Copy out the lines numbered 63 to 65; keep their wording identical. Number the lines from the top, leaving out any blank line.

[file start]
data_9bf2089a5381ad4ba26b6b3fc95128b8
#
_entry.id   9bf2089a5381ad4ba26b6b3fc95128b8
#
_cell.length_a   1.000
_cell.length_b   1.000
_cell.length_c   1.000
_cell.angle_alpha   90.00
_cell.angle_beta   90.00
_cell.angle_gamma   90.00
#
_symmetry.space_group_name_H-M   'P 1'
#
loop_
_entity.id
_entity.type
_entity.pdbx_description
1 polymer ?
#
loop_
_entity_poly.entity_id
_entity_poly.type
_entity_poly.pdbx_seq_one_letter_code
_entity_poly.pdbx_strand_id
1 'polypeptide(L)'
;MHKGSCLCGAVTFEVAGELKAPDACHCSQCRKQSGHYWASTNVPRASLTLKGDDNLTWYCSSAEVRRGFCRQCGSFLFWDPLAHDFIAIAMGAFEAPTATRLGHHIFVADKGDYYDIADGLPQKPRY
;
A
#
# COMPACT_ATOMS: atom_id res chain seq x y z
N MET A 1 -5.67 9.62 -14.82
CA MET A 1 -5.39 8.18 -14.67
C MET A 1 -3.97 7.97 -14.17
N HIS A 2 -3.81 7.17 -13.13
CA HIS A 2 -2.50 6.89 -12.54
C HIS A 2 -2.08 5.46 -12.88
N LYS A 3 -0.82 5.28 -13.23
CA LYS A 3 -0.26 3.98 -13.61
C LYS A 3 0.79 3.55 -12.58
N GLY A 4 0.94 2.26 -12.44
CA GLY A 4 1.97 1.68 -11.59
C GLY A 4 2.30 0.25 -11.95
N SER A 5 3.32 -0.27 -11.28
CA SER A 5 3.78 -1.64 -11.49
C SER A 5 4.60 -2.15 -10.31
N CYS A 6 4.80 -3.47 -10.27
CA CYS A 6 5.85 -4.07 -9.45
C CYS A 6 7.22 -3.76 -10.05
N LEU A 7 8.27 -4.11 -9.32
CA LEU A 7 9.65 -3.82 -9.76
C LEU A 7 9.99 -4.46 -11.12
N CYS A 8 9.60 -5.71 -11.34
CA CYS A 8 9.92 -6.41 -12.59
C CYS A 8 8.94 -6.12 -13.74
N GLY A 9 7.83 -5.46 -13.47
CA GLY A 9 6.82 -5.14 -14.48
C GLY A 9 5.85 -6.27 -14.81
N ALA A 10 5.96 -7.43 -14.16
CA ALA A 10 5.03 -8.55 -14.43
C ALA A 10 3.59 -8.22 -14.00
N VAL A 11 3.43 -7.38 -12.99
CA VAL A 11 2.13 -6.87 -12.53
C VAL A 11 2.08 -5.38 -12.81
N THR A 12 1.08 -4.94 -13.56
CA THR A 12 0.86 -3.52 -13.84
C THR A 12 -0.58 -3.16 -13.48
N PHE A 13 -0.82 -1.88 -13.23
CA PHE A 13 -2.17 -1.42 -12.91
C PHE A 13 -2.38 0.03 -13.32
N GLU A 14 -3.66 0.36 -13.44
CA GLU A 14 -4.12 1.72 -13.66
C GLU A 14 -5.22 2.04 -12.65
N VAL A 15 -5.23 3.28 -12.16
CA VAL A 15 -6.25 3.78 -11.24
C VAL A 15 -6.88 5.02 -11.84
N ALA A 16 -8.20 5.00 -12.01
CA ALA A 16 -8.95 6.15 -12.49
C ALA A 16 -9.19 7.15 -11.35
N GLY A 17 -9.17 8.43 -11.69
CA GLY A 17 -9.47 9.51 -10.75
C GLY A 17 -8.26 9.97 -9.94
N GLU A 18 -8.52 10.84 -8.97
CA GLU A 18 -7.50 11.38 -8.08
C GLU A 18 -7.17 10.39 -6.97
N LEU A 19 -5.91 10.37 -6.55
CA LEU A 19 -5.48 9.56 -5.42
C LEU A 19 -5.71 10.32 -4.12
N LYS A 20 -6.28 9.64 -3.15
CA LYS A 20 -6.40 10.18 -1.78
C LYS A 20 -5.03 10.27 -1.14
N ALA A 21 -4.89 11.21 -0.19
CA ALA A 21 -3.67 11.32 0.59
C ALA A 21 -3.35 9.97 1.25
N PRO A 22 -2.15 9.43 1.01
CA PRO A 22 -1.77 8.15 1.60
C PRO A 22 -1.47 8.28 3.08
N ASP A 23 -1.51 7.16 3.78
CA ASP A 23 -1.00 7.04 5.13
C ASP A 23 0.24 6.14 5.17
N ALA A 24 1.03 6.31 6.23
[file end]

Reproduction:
C VAL A 11 2.08 -5.38 -12.81
N THR A 12 1.08 -4.94 -13.56
CA THR A 12 0.86 -3.52 -13.84